American and US Airways to become the world's largest airline (+video)
Leaders of the deal between American Airlines and US Airways decided early on that they would only proceed as long as they had the backing of American employees. The two sides believe they would receive regulatory backing for a merger. The new company is to be called American Airlines and based out of Fort Worth, Texas.
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That labor deal provided a clear picture for how the unions would be integrated, and was instrumental in convincing the American board in January that revenue and cost benefits from a merger would outweigh a standalone restructuring, sources said.Skip to next paragraph
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"Getting that done, that was really a joint effort, and a good one of US Air and AMR working together," said a person familiar with the negotiations.
"That whole process, people could see more clearly the possibilities as opposed to obstacles to not to do a deal. That might have been the catalyst moment for the AMR board," the person said.
American had Rothschild and Weil Gotshal & Manges LLP as financial and legal advisers. Law firm Skadden, Arps, Slate, Meagher & Flom LLP and investment bank Moelis & Co advised American's creditors committee.
Jury is out
Now comes the hard part. The combined carrier is to be branded American Airlines, based in Fort Worth, Texas, where American is currently based, and will be part of the oneworld global airline alliance, of which American is an anchor member.
It remains to be seen whether the new American will replicate the success of Delta, which has expanded its network and upgraded its facilities to attract new customers and improve earnings since its merger with Northwest. United Continental, on the other hand, has struggled to overcome disruptive technology changes that alienated customers.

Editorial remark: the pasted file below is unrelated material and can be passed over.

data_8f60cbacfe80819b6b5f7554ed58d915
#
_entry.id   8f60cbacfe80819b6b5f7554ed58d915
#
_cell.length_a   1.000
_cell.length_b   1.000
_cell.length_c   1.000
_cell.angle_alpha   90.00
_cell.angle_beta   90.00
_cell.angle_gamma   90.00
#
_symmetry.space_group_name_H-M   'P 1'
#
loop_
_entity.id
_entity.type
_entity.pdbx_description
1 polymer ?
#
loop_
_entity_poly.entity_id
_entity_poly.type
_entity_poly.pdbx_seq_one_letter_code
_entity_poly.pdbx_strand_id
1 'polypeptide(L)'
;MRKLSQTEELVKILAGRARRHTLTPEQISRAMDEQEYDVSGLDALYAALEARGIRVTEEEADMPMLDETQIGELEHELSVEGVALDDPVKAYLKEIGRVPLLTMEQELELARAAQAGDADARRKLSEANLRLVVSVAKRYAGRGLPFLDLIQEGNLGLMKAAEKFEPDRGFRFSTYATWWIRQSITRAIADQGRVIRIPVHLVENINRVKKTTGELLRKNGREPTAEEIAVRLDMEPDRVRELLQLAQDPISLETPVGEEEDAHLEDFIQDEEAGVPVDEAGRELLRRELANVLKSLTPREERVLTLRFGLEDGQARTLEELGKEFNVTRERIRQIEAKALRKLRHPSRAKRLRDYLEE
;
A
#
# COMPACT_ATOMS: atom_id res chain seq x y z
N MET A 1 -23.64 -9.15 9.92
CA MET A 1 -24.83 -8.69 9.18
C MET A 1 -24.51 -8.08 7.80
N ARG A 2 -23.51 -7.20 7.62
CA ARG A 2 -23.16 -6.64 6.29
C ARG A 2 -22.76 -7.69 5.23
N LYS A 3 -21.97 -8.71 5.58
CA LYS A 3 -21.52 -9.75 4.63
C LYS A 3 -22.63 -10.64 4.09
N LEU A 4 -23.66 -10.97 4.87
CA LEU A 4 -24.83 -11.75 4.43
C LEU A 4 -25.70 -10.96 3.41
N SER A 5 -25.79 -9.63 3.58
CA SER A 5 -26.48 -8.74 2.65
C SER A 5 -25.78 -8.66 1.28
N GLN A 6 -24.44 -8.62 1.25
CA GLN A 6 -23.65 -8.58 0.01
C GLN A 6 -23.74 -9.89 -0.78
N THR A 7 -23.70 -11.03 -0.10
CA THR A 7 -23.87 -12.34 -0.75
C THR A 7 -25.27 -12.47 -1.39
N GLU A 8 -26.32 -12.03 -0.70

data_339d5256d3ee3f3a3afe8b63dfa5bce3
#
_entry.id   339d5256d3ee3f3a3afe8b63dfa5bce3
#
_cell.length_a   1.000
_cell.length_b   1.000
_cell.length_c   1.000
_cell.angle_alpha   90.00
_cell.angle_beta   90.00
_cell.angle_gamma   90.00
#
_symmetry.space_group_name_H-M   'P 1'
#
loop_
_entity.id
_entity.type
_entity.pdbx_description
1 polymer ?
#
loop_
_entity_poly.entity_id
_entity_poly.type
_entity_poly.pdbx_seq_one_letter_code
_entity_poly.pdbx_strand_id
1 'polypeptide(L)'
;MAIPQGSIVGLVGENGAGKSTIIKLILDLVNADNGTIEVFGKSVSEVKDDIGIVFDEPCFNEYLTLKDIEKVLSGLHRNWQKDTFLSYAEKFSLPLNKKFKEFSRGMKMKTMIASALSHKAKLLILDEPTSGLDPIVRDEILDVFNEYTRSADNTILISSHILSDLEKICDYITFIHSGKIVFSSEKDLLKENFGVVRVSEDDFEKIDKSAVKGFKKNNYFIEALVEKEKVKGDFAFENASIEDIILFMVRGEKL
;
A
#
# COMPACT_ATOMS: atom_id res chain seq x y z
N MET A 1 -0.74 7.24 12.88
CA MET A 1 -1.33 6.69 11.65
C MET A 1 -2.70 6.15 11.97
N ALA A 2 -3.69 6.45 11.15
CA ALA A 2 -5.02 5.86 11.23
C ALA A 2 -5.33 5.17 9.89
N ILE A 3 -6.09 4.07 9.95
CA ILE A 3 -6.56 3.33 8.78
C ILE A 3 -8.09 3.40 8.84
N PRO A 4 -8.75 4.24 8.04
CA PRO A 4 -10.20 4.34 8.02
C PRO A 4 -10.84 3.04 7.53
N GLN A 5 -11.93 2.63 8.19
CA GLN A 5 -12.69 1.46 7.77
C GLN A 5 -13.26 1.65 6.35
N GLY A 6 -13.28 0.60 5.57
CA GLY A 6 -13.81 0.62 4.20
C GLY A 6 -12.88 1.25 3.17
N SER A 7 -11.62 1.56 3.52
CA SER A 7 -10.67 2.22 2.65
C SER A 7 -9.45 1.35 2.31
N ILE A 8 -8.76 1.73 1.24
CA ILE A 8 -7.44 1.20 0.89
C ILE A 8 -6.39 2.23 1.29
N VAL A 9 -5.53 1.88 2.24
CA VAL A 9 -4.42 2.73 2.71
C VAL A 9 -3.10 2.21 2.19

The new company will have to meld employee groups from the two carriers, and prove that $1 billion in merger synergies can be achieved.
The tie-up is a reversal of fortunes for Parker, 51. As the longest-serving CEO of a major U.S. airline, he kick-started the industry's consolidation wave when his America West Holdings bought US Airways out of bankruptcy in 2005.
But the mega-mergers that followed and fundamentally transformed the industry had eluded him until AMR.
In 2010, Continental CEO Jeff Smisek noted that United had first courted US Airways as a merger partner but then reversed course and ended up with Continental.
"I didn't want him to marry the ugly girl," Smisek said at the time, referring to US Airways. "I wanted him to marry the pretty one, and I'm much prettier."
Smisek later sent Parker an apology, saying that he was "carried away in the moment."
Parker could yet have his revenge - by joining forces with American, US Airways would surpass both United Continental and Delta to become the world's largest airline by revenue and passenger traffic.
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